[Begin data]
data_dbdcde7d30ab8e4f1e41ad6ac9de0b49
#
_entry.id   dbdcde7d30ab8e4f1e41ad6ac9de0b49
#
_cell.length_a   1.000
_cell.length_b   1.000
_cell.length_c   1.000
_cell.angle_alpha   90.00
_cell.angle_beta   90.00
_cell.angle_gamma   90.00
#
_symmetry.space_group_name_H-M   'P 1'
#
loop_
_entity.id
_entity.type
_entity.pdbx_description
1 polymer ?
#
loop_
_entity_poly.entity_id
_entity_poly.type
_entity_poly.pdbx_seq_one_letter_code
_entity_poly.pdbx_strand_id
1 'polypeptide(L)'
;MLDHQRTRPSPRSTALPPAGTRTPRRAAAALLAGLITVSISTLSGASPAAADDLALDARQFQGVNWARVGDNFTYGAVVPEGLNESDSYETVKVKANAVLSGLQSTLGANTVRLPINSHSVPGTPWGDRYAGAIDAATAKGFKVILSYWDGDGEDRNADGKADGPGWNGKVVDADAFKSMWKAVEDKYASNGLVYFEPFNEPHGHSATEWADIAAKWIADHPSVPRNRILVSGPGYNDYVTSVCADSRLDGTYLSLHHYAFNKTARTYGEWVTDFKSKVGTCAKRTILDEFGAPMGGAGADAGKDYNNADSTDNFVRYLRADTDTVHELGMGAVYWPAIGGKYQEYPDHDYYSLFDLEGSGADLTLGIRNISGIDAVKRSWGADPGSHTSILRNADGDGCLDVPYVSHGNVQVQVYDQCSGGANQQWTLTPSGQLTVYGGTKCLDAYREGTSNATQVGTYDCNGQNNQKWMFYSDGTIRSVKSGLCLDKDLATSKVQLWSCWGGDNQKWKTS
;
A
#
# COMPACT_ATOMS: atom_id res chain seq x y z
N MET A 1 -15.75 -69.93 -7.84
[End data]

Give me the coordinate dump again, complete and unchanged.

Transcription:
data_dbdcde7d30ab8e4f1e41ad6ac9de0b49
#
_entry.id   dbdcde7d30ab8e4f1e41ad6ac9de0b49
#
_cell.length_a   1.000
_cell.length_b   1.000
_cell.length_c   1.000
_cell.angle_alpha   90.00
_cell.angle_beta   90.00
_cell.angle_gamma   90.00
#
_symmetry.space_group_name_H-M   'P 1'
#
loop_
_entity.id
_entity.type
_entity.pdbx_description
1 polymer ?
#
loop_
_entity_poly.entity_id
_entity_poly.type
_entity_poly.pdbx_seq_one_letter_code
_entity_poly.pdbx_strand_id
1 'polypeptide(L)'
;MLDHQRTRPSPRSTALPPAGTRTPRRAAAALLAGLITVSISTLSGASPAAADDLALDARQFQGVNWARVGDNFTYGAVVPEGLNESDSYETVKVKANAVLSGLQSTLGANTVRLPINSHSVPGTPWGDRYAGAIDAATAKGFKVILSYWDGDGEDRNADGKADGPGWNGKVVDADAFKSMWKAVEDKYASNGLVYFEPFNEPHGHSATEWADIAAKWIADHPSVPRNRILVSGPGYNDYVTSVCADSRLDGTYLSLHHYAFNKTARTYGEWVTDFKSKVGTCAKRTILDEFGAPMGGAGADAGKDYNNADSTDNFVRYLRADTDTVHELGMGAVYWPAIGGKYQEYPDHDYYSLFDLEGSGADLTLGIRNISGIDAVKRSWGADPGSHTSILRNADGDGCLDVPYVSHGNVQVQVYDQCSGGANQQWTLTPSGQLTVYGGTKCLDAYREGTSNATQVGTYDCNGQNNQKWMFYSDGTIRSVKSGLCLDKDLATSKVQLWSCWGGDNQKWKTS
;
A
#
# COMPACT_ATOMS: atom_id res chain seq x y z
N MET A 1 -15.75 -69.93 -7.84